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Presspad Podcast #11: Winter Injury

021914_20 Cab Franc in WinterBud Cutting Pictures 1_11

(Photos courtesy of James Monahan, Finger Lakes Grape Program)

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That’s right- the Presspad goes to 11.  I bet you didn’t think we could do it.  We didn’t necessarily think we could, either, but here we are for a new season.  And what seasons we’ve had lately.  It is snowing as I write this in mid-April, and I think I speak for everyone in this part of the world when I say: well, nothing.  A few tears of desperation roll down my cheek.  Winter, you have made your point.

One of the more emphatic and destructive ways in which winter made its point was by injuring grapevines.  What is winter injury, exactly?  What do we mean when we say 50% bud-kill?  Why is the damage worse in some places and varieties than in others?  And what does all of this mean for the coming growing season?  We asked Jason Londo, Research Geneticist with the USDA-ARS Grape Genetics Unit, all of these questions and more.  Below are some links about cold injury and winter hardiness data:

Grapevine Cold Hardiness Monitoring Project at Cornell University

The Anatomy of Winter Injury and Recovery-  Dr. Martin Goffinet (Cornell University)

How Grapevine Buds Gain and Lose Cold-Hardiness – Dr. Tim Martinson

Estimate of Crop and Wine Losses Due to Winter Injury in the Finger Lakes – Dr. Tim Martinson and Dr. Gerald White
An estimation of the economic impact of the previous major winter injury episode in the Finger Lakes back in 2004.

Youtube videos:

Part 1: Collecting samples

Part 2: Checking buds for injury

 

 

Presspad Podcast #10: New Varieties

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Cornell has released two new grape varieties- Aromella and Arandell.  In this episode of the Presspad we talk with grape breeder Bruce Reisch and enologist Anna Katharine Mansfield about how the grapes came to be released and named, and some of the wine choices producers might wish to make with them.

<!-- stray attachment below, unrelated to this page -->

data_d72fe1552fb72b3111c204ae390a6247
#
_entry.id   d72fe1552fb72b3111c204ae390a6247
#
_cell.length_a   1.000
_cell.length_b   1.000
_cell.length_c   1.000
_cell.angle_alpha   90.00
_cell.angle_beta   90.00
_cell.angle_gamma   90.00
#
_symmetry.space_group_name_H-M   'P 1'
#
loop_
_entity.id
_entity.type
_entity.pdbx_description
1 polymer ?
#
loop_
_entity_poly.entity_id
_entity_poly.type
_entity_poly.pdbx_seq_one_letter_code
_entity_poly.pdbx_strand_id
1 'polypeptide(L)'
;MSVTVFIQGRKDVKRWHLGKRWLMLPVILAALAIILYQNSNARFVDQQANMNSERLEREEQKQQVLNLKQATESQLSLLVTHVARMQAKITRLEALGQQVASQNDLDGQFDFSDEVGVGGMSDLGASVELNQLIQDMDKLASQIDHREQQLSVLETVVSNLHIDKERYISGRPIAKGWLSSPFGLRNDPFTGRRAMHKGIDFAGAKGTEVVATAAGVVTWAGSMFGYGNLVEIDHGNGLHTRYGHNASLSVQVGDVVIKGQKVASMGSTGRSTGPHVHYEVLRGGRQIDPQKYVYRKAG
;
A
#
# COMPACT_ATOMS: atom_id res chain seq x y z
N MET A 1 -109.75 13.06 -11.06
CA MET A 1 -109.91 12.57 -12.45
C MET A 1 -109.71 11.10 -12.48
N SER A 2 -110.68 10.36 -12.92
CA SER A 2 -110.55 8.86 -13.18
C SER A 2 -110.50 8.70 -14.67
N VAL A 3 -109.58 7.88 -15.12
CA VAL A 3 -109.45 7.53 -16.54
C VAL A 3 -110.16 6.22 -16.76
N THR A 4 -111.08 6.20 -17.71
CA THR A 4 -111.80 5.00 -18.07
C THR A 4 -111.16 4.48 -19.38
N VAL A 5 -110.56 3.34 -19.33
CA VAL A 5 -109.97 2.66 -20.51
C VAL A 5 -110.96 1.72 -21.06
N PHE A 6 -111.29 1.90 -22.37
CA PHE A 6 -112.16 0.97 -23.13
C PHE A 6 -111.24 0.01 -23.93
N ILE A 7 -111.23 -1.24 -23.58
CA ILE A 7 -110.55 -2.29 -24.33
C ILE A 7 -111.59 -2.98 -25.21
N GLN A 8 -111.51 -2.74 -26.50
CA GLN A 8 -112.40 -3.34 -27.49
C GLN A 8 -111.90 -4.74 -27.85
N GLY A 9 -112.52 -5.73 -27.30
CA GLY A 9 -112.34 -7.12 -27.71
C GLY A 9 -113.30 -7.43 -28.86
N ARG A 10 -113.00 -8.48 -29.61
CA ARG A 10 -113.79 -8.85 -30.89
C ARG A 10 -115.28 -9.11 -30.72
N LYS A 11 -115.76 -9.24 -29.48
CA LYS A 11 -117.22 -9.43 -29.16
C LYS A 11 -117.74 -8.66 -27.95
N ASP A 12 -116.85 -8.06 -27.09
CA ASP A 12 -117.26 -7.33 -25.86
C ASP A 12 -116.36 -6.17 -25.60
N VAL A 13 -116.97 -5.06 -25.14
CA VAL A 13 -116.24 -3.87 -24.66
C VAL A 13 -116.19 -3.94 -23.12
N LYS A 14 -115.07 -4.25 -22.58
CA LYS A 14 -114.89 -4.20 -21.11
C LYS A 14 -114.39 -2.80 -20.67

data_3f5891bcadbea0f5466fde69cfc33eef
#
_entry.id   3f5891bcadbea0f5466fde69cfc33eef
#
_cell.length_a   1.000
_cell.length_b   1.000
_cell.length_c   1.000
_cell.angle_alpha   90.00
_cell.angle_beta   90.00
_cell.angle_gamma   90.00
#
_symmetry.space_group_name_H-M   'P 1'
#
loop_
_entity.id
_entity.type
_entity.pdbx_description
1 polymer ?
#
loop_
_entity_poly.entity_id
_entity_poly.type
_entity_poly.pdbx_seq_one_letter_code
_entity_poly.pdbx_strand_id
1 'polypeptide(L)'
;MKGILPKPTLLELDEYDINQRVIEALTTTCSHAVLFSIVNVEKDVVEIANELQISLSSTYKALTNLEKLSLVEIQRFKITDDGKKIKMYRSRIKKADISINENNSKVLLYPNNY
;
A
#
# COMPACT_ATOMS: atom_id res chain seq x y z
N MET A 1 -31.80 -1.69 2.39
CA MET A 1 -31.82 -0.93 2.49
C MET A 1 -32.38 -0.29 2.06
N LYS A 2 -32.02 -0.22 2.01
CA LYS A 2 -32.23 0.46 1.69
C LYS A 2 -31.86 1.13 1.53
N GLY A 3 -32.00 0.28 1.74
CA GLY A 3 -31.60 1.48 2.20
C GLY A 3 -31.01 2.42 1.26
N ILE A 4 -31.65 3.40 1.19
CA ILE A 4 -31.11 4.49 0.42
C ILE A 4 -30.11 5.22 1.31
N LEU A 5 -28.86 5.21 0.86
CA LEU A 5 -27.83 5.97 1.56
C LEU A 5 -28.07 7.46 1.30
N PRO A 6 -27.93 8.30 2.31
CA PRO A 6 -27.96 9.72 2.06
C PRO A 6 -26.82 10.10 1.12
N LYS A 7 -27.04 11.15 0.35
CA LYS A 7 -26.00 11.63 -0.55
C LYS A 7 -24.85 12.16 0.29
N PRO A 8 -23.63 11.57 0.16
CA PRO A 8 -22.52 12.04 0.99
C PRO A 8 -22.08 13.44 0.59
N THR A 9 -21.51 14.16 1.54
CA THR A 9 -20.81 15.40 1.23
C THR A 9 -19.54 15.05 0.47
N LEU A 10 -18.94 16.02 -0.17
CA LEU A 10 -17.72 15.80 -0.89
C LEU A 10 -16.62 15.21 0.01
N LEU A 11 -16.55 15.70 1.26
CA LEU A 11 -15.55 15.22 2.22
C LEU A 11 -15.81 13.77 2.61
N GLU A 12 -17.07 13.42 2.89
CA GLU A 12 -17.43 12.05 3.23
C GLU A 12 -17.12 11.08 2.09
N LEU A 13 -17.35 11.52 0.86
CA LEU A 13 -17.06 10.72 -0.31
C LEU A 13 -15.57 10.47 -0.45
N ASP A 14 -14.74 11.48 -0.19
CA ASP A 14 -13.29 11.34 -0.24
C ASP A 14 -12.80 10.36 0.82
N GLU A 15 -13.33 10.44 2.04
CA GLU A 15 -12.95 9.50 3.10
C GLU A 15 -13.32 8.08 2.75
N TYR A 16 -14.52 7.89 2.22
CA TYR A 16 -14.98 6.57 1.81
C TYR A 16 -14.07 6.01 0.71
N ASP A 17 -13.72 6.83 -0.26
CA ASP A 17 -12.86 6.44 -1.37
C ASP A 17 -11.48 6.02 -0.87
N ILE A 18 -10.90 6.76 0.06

Links:

About the Aromella and Arandell release:

http://www.news.cornell.edu/stories/2013/02/contest-harvests-names-new-wine-grapes

The Cornell grape breeding program:

http://www.hort.cornell.edu/reisch/grapegenetics/grapeinfo.html

The Cornell Extension Enology Lab:

http://grapesandwine.cals.cornell.edu/cals/grapesandwine/outreach/enology/index.cfm

Presspad Podcast #9: Winery Sanitation

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Want to know a dirty secret about the wine business?  It’s mostly about keeping things clean.  Sorry about that.  Anyway, if the three most important words in real estate are “location, location, location,” then the three most important words in winemaking are probably “sanitation, sanitation, sanitation.”  This not-so-glamorous but oh-so-necessary side of the business is often overlooked by the outside world, who may prefer to think of wine as an escape from daily drudgery as opposed to a cause of it.  This episode is dedicated to helping wineries improve their sanitation regime, from finding trouble spots to better ways of testing the efficacy of current practices.  Dr. Randy Worobo, food microbiologist and sanitation expert at Cornell University, joins us for this discussion.

Presspad #8: Frost Damage

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It was a strange spring in the East: March was unseasonably warm, and then April was all-too-seasonably cold.  The result of these temperature ups and downs was frost damage to many fruit crops.  What is frost damage?  Is it permanent?  Is it fatal?  How did the grapes fare?  Why are temperatures that are harmless in February so dangerous in April?  What do we mean when we say that a vineyard has “50% damage?”  And, most importantly (for some of us, at least) what does this mean come harvest?